Lately the world has much to worry the masses over. Most people know it only from minute glances at the news channels. It only takes a second to see bad reports covering everything from guerrilla wars, ethnic cleansing, arms races, earthquakes, world poverty, and of course the largest oil spill in human history. However, course there have been beautiful shining star examples of hope and love in the past few years of humanities compassion for each another. Just a few examples are when Americans pulled together after the September 11 World Trade Center bombings, the humanitarian aid which poured in after the countries after the 2004 Indian Ocean tsunami, the aid which reached the Haitian’s after that countries 2010 earthquake, the global effort to contain the pandemics of SARS and H1N1. In the past few years, we have seen brilliant minds come together to drive scientific progress toward cures for HIV/AIDS, cancer and in the elimination of Malaria.
However, it seems the world has always been pulled toward both good and bad. We tend to act like double-edged swords toward ourselves. If you were brave and you asked someone would you rather help someone in need or hurt them, do good or bad of course, a rather redundant question the answer would be something along the lines of, “Well, I would never hurt someone, at least not intentionally.”
Then why is there so much damn suffering in the world? Why do people hurt each other; tribal wars in Somalia, with Apartheid in South Africa, the crisis in the Balkans, landmines that still blow up little children in Vietnam, the ethnic cleansing in Darfur, the regime of North Korea where death by starvation is commonplace, or the wholesale annexation of Tibet by China? Why do people start wars, commit fraud, create massive Ponzi schemes steal or just plain hinder progress?
One of the many reasons might be how easy we are swayed by popularity, group pressures, the need to be wanted, the need to succeed, the wants of pride and wealth. We think either we need to go along or we want to in order to get. What if we all were to say no to following the crowd? What about that stuff that is deep inside us? What drives our soul, our ethical fortitude? Let me explain. How strongly do you believe in what you believe and why? Do you know what you believe before making certain actions; before you have to decide to do or not to do them?
Ask someone what he or she believe and they will usually respond by mentioning their faith, religion or philosophical mindset. They may mention they are Christian, Atheist, naturalist, evolutionist, Pagan, Catholic, Baptist, Methodist, Hindi, Islamic, Buddhist, Taoist and the list can go on. Maybe we would not have so many conflicts if we could all realize that although religions, faiths and philosophies differ in many ways, each of these have as their foundation fundamental ethical truths that we can all agree on and make decisions on. If we believe these as truth then we can make good ethical decisions together. The other option is gridlock, strife and turmoil. We have all seen where that leads this world. If you have a faith or prescribe to a religion, a type of ethical lifestyle, how accurately do you adhere to its principles, its morals and its rules? If you are an atheist what moral laws do you align your actions to? I mean how closely do any one of us follow what we believe when we make everyday decisions? Can we voice our beliefs in words? What disturbs me is the answers to any one of these questions, because more likely they will be pretty vague. You cannot compromise with others if you do not know what you are willing to give up, what you are not willing to give up and what you are willing to take. You might get a muted response to the above questions, something like, “Well I just like to do good things for people and be a good person?” Ah, but what is good? How would you define it? Don’t lie, don’t steal, don’t cheat, don’t murder and so on.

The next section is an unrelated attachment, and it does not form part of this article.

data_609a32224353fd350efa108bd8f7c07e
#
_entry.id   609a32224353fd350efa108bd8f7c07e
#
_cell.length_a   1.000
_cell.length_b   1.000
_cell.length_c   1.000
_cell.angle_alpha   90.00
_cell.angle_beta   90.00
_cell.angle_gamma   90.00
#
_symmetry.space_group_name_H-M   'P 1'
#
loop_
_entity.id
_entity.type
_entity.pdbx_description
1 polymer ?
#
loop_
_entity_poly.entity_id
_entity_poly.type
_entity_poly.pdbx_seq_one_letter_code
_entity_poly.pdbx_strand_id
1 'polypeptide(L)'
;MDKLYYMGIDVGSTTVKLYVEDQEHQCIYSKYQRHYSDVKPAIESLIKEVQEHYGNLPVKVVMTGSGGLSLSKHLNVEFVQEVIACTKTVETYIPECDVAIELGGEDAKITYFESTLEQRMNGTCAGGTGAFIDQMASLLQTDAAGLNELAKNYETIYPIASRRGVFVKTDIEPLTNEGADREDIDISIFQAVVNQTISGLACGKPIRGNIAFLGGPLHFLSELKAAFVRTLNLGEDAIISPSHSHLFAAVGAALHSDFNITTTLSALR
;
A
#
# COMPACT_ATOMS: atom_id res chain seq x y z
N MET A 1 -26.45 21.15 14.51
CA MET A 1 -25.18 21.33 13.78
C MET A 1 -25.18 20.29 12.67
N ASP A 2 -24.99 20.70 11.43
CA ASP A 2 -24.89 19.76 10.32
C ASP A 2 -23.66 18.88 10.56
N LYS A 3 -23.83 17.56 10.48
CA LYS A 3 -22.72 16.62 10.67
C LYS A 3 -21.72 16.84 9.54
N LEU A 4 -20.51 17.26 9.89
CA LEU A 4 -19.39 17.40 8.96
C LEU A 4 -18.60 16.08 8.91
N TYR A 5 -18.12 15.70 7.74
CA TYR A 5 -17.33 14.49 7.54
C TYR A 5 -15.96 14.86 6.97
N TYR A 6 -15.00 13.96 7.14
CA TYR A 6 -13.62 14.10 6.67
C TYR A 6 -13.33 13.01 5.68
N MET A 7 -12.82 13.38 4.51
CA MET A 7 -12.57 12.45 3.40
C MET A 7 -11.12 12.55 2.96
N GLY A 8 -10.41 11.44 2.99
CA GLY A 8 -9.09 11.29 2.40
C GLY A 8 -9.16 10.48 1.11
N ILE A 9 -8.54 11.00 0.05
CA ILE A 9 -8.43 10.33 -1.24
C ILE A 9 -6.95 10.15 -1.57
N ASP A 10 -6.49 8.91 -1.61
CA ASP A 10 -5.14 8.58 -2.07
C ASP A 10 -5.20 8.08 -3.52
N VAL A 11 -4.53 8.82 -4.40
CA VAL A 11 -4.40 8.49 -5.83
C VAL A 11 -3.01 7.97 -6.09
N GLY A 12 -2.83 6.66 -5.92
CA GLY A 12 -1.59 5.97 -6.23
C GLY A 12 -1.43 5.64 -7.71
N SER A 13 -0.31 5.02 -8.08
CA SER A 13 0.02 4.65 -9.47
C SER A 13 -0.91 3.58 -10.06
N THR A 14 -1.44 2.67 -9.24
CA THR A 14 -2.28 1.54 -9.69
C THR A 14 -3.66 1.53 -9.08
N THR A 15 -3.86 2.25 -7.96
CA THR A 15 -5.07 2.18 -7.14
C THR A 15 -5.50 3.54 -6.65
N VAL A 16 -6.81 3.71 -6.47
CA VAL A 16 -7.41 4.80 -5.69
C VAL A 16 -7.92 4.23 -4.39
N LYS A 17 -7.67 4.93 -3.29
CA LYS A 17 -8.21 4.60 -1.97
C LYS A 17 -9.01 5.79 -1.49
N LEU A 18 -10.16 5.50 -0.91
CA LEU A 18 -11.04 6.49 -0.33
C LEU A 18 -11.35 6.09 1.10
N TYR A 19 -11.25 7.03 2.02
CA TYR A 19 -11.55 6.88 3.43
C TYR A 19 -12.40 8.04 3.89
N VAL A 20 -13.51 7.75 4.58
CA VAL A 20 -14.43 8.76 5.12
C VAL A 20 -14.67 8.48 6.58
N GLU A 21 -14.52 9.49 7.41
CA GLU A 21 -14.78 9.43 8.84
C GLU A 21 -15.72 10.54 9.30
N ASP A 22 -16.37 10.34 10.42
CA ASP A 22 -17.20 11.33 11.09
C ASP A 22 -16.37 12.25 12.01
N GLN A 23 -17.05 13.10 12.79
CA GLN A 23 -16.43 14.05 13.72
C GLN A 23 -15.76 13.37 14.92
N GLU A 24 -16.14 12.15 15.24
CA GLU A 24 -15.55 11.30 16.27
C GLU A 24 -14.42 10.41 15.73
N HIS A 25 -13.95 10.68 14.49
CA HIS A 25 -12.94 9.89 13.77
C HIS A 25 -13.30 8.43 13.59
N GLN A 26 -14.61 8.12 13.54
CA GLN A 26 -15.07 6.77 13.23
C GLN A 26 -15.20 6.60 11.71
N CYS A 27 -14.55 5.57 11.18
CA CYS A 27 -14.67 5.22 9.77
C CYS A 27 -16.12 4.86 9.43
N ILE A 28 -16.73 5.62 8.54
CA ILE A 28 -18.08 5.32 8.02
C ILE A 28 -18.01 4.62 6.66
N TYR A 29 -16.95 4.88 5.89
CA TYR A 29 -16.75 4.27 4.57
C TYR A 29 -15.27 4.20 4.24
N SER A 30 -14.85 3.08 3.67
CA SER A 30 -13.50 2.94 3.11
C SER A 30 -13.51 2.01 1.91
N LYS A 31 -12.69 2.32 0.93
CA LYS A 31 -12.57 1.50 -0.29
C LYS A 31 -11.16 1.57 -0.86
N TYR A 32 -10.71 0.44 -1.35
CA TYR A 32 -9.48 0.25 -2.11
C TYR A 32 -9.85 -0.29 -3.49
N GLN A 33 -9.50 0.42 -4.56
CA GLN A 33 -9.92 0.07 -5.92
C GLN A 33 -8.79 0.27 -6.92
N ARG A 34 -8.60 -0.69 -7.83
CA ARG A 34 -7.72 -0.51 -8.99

Pin this dilemma on someone and you might understand my point: What if you pose this hypothetical situation to deal with to someone: It is World War II and a Nazi SS troop is going house to house looking for concealed Jews. You have hidden a Jewish family in the attic of your house. An SS soldier enters your house and asks, “Where have you hidden the Jews?” Would you lie and say, “I have not hidden anyone.” Alternatively, would you tell the truth knowing that the family would face certain death at the hands of the Nazis? Most people, including me would lie to save the hidden family from the SS soldier. Does that mean I or we advocate lying? -No, not really. Okay for conditional lies? Then well, how conditional? Should you lie to save your job? What if you had to lie to prevent yourself going to jail?
In society today we seem so much more in a permanent state of chaos, upside down and constantly changing, if we all had a more unified view of what is morally right and morally wrong it would bring this world a bit closer together. Can we lessen the polarization between us all that apparently has caught us by surprise in the last twenty years? Thought common understanding I think so. Are there truths we can all agree on and act on? Can this world gather around small truths so we can agree to stop fighting each other, stop ourselves from all this war? I believe we can. In the second installment of this series I will cover major moral philosophical theories based on two of my favorite books on morality:
What does this have to do with our Children? Would you want to raise your children in a world constantly at war with itself? Would you want your grandchildren to grow up in a world full of disease and hunger?